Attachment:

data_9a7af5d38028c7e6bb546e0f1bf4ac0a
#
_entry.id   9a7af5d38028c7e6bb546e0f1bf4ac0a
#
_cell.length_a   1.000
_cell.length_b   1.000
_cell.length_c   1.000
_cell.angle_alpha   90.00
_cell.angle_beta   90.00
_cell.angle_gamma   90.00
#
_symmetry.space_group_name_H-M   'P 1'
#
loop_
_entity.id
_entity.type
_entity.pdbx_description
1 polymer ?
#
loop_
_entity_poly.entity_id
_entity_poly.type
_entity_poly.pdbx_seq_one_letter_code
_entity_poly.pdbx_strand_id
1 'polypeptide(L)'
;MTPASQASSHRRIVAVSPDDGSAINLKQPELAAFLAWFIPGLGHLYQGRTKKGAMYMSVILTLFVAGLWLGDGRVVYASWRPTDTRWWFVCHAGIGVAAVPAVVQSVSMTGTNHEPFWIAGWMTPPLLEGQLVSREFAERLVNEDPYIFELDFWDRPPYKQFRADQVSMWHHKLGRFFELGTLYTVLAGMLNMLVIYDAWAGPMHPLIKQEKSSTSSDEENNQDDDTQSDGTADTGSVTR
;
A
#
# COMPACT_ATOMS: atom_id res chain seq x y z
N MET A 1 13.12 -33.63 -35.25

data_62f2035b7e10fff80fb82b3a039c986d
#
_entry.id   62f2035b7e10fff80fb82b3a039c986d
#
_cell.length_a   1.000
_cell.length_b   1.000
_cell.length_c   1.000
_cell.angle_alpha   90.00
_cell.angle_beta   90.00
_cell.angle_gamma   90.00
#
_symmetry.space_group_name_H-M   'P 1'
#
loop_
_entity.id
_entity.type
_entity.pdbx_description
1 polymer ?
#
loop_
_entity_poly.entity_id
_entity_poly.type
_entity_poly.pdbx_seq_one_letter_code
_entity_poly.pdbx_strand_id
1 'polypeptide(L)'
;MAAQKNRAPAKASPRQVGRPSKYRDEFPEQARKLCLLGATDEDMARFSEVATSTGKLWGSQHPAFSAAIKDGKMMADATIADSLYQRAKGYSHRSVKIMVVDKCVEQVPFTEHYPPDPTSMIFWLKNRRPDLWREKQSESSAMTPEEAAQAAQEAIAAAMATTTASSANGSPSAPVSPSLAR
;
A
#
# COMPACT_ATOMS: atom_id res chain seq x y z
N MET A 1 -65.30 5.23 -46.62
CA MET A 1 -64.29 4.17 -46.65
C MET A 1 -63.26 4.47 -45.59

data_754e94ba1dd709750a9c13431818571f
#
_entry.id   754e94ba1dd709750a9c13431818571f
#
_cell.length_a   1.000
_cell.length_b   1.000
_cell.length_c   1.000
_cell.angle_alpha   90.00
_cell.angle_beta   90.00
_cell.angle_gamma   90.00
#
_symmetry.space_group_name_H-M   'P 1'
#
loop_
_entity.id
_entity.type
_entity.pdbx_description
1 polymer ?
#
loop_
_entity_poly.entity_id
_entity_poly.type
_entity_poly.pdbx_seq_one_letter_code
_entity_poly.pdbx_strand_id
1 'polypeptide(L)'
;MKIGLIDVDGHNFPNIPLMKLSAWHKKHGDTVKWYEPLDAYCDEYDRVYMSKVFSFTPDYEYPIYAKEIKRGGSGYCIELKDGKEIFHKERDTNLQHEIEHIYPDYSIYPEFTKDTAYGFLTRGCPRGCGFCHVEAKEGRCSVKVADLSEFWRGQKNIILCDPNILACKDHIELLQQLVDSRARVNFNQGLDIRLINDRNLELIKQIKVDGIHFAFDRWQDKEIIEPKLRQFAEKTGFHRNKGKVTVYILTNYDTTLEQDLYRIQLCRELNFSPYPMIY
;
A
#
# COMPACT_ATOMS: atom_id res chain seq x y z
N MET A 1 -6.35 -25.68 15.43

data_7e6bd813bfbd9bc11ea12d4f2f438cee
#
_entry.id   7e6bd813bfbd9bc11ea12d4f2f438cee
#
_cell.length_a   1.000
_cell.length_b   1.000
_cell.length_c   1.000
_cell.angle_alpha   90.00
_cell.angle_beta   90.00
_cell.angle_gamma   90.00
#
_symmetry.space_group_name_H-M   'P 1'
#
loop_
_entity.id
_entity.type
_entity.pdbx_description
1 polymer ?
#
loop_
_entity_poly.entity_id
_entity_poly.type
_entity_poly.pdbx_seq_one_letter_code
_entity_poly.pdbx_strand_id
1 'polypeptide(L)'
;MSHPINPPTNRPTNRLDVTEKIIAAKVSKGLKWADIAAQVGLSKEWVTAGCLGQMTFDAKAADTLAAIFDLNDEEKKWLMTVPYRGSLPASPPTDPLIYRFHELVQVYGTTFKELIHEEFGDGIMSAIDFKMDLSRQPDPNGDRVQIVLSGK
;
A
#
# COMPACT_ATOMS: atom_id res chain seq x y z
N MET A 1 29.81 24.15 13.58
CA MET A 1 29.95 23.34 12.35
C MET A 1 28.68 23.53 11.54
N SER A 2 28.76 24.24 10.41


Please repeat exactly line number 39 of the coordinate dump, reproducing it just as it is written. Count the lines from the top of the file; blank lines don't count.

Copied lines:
_cell.angle_alpha   90.00